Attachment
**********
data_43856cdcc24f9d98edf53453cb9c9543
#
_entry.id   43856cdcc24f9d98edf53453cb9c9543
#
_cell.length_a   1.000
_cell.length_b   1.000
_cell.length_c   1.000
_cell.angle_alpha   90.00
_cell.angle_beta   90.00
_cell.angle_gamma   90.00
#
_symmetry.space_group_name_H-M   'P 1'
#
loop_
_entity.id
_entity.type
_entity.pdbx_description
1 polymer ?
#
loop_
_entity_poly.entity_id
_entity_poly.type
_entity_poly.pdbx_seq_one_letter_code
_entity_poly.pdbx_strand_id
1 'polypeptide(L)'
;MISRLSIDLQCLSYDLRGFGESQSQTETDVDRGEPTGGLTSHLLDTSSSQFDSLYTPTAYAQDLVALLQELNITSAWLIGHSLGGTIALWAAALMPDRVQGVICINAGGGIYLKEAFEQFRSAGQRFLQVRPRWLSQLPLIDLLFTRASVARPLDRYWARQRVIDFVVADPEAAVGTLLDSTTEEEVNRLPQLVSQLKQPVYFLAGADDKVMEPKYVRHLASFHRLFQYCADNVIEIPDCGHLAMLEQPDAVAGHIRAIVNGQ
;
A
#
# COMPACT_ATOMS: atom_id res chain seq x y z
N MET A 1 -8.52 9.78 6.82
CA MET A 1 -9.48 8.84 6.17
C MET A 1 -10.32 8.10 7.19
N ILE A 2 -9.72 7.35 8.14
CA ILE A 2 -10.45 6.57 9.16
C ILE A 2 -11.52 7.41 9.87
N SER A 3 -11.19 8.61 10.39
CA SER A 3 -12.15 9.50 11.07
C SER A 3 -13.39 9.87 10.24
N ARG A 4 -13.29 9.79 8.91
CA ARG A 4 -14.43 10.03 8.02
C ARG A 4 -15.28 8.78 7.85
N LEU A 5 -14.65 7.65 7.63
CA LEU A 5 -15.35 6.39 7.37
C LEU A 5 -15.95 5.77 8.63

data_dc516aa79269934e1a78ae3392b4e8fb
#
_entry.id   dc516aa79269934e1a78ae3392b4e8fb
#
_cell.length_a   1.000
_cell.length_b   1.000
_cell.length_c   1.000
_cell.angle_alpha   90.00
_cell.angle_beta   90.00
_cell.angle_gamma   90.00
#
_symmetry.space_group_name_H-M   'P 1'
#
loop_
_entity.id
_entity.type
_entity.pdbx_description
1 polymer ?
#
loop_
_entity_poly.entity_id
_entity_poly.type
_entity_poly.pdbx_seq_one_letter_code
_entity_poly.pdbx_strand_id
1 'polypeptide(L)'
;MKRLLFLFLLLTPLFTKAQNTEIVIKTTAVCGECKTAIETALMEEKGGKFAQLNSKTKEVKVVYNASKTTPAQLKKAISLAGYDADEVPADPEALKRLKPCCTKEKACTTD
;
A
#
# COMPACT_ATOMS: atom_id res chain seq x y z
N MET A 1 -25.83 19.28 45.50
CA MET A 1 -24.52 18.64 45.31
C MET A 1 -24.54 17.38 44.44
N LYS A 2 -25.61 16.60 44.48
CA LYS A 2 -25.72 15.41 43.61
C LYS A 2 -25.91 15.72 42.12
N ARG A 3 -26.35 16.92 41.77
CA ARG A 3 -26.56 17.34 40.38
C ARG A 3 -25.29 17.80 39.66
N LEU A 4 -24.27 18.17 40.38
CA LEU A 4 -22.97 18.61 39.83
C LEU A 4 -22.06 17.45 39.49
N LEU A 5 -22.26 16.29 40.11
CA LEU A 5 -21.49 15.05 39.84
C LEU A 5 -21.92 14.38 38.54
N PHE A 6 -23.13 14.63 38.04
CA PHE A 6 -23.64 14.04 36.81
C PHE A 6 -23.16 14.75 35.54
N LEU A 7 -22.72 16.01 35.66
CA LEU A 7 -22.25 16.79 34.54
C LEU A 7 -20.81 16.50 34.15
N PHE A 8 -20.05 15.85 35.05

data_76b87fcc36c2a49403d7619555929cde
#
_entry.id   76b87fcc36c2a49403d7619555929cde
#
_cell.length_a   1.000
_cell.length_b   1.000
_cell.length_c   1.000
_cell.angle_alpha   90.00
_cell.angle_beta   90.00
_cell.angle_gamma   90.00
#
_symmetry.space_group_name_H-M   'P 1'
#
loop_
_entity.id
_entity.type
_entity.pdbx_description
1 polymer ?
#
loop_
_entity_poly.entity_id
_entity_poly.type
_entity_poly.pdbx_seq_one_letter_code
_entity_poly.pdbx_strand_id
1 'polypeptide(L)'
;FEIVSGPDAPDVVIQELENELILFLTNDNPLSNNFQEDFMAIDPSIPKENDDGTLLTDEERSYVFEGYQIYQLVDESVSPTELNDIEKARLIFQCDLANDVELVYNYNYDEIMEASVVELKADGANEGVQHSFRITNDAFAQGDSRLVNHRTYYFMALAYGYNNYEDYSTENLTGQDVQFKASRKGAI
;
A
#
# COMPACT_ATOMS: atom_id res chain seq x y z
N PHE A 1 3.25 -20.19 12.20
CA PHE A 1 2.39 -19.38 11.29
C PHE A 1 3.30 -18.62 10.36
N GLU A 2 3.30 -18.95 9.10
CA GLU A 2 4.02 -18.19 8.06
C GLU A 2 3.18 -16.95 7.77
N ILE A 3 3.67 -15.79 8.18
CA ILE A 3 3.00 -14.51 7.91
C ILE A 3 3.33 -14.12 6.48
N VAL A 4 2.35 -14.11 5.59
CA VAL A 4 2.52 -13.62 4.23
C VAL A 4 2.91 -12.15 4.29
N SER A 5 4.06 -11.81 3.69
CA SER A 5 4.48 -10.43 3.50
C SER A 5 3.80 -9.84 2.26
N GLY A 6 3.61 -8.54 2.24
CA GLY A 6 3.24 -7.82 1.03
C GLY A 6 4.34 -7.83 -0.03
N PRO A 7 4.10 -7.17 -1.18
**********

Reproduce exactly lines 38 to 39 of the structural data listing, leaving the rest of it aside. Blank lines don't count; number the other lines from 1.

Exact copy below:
CA SER A 3 -12.15 9.50 11.07
C SER A 3 -13.39 9.87 10.24